Skip to Content

How About a Tattoo That Tells You Your Vitals?

September 29, 2017

That’s what new smart inks developed to detect dehydration or blood sugar levels could provide. Researchers from Harvard and MIT have developed two inks that change color depending on body chemistry. One turns from green to brown as glucose levels rise, while another gets more green (sadly only under blue light) in the presence of increasing sodium concentration (which is a proxy for dehydration). The team, which presented its research at the International Symposium on Wearable Computers earlier this month, has shown that tattoos drawn on pig skin using the inks work as they describe. It also suggests that in the future the tattoos could be used to provide wearable displays on human skin.

Deep Dive


Our best illustrations of 2022

Our artists’ thought-provoking, playful creations bring our stories to life, often saying more with an image than words ever could.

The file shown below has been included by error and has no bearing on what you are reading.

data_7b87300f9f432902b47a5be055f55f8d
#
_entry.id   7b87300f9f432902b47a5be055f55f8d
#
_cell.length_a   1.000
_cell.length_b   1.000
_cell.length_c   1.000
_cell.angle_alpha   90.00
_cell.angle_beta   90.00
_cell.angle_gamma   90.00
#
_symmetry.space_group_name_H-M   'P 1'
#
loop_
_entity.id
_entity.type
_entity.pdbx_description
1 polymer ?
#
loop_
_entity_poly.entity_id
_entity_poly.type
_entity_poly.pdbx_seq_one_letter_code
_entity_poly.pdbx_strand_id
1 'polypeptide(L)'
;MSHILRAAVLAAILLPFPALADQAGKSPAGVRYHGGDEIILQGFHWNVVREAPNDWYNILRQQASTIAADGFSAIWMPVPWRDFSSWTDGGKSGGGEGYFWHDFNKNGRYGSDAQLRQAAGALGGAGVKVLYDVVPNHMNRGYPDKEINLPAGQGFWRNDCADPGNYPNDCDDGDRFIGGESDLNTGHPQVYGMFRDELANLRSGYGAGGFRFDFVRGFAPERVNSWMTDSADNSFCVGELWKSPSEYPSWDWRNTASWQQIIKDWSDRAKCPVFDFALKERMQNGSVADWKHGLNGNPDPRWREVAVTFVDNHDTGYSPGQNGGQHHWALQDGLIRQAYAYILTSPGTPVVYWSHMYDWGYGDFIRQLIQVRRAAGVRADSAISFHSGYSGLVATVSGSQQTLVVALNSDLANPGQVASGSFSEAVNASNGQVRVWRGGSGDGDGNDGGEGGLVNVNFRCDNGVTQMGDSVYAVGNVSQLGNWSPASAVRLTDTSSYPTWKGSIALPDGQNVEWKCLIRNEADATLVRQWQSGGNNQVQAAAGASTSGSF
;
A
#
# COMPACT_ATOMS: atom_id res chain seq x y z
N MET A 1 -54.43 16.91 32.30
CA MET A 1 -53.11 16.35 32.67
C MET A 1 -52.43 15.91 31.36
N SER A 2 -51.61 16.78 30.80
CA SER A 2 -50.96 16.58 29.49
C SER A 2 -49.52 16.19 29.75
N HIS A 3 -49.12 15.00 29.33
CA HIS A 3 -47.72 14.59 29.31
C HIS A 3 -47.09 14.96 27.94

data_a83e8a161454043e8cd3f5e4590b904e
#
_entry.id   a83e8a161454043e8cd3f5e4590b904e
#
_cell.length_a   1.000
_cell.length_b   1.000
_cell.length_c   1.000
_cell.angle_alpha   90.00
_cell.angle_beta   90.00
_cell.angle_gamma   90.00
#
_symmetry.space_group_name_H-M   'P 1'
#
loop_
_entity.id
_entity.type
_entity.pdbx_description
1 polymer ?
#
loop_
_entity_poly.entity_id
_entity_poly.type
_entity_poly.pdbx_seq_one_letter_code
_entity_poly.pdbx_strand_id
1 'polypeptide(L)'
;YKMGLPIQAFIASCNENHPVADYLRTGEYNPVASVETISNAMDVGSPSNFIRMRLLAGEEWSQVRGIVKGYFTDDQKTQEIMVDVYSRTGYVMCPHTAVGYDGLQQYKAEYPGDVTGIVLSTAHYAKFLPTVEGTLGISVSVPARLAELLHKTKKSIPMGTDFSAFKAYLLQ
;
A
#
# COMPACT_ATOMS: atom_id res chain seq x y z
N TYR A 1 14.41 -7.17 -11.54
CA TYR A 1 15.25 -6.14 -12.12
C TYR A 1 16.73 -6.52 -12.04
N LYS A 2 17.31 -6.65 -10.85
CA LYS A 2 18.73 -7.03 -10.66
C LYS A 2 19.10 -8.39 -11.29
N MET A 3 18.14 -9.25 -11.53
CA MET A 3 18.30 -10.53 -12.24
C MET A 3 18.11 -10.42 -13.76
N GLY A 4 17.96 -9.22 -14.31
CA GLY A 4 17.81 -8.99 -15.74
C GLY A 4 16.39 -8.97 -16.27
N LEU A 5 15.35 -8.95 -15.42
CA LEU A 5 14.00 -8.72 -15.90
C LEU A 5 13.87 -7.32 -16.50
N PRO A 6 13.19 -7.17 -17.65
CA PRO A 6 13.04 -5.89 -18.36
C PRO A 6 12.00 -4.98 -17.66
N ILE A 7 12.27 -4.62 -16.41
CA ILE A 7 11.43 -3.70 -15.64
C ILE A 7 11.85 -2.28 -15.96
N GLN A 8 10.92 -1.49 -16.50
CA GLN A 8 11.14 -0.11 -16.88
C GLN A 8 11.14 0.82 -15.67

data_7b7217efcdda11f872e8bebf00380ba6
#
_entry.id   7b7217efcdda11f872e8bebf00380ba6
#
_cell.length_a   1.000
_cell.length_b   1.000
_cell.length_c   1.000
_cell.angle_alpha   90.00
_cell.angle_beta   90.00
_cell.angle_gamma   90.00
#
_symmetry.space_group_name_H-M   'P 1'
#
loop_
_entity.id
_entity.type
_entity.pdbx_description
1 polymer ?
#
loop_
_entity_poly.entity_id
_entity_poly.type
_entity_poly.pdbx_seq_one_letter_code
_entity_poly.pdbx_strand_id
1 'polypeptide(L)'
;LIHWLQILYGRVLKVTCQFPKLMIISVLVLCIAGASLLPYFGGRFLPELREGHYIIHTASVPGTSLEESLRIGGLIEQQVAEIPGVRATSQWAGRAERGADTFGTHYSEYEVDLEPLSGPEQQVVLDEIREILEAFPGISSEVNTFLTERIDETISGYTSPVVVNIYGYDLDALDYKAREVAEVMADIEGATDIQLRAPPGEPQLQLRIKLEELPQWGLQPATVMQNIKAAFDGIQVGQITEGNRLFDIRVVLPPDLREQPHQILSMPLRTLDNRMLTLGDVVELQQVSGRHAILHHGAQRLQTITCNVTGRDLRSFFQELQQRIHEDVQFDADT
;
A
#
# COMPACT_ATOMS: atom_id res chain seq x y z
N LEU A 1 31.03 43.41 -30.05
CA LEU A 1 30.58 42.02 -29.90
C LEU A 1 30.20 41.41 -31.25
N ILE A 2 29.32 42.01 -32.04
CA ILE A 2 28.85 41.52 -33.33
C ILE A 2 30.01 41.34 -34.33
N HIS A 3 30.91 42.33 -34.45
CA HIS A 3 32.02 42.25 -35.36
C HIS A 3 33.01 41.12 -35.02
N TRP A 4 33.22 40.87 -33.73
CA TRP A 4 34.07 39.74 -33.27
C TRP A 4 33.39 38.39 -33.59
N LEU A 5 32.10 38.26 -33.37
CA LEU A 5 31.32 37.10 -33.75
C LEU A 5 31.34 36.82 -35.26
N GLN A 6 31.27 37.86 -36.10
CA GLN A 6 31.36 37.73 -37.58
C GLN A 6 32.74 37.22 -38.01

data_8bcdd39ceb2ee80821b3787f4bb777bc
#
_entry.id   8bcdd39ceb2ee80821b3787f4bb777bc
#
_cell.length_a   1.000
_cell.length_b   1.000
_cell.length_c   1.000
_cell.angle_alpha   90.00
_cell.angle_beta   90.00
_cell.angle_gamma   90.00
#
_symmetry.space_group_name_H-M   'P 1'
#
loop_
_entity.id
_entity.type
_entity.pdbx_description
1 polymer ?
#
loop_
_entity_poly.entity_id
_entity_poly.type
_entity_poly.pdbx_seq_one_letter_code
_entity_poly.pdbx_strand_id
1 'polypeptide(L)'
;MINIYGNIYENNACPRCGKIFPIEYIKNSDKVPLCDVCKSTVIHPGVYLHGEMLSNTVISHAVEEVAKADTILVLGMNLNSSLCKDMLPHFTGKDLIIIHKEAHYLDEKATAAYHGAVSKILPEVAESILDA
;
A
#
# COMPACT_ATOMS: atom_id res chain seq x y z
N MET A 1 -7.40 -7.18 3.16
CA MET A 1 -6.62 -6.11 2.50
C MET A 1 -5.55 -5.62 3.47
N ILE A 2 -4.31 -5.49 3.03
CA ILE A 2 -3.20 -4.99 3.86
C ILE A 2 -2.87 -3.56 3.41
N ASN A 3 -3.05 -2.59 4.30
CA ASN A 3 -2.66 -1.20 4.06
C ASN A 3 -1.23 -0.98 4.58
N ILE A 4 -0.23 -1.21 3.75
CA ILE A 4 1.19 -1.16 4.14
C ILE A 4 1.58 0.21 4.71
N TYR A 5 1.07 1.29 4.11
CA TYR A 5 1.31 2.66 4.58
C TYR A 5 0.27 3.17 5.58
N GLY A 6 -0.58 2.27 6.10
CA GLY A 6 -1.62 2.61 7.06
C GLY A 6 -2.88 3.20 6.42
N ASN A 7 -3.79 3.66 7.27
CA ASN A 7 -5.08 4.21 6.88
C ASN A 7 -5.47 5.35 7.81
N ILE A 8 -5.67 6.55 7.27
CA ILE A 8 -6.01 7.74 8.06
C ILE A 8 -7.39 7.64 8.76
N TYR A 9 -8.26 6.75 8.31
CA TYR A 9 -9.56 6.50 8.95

How CRISPR is making farmed animals bigger, stronger, and healthier

These gene-edited fish, pigs, and other animals could soon be on the menu.

The Download: the Saudi sci-fi megacity, and sleeping babies’ brains

This is today’s edition of The Download, our weekday newsletter that provides a daily dose of what’s going on in the world of technology. These exclusive satellite images show Saudi Arabia’s sci-fi megacity is well underway In early 2021, Crown Prince Mohammed bin Salman of Saudi Arabia announced The Line: a “civilizational revolution” that would house up…

10 Breakthrough Technologies 2023

Every year, we pick the 10 technologies that matter the most right now. We look for advances that will have a big impact on our lives and break down why they matter.

Stay connected

Illustration by Rose Wong

Get the latest updates from
MIT Technology Review

Discover special offers, top stories, upcoming events, and more.

Thank you for submitting your email!

Explore more newsletters

It looks like something went wrong.

We’re having trouble saving your preferences. Try refreshing this page and updating them one more time. If you continue to get this message, reach out to us at with a list of newsletters you’d like to receive.